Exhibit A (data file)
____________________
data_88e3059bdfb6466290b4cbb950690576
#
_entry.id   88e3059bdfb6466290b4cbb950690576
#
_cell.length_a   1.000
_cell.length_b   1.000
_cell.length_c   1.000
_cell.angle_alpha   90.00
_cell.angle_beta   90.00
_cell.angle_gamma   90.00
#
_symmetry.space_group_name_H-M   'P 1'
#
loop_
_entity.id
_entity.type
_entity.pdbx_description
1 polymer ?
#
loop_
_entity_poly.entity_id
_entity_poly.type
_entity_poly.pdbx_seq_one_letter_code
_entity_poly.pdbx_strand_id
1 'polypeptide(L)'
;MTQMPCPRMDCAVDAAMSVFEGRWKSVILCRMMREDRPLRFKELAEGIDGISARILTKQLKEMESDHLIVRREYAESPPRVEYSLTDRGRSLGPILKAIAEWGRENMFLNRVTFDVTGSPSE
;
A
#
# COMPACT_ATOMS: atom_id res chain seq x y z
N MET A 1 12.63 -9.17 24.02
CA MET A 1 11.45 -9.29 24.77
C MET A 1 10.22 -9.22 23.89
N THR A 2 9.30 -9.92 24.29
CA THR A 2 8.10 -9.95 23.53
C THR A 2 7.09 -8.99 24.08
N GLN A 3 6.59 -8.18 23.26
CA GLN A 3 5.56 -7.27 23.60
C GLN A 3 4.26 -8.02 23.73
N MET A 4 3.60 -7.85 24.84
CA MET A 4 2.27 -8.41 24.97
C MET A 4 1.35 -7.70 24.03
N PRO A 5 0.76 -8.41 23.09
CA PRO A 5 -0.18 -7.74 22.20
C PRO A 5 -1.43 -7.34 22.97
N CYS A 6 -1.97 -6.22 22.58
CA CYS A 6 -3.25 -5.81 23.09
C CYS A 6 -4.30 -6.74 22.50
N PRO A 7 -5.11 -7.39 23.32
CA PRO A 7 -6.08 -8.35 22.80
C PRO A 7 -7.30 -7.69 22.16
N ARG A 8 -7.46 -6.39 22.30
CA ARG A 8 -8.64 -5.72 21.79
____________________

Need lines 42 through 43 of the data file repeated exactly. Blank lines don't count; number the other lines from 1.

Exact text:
C MET A 4 1.35 -7.70 24.03
N PRO A 5 0.76 -8.41 23.09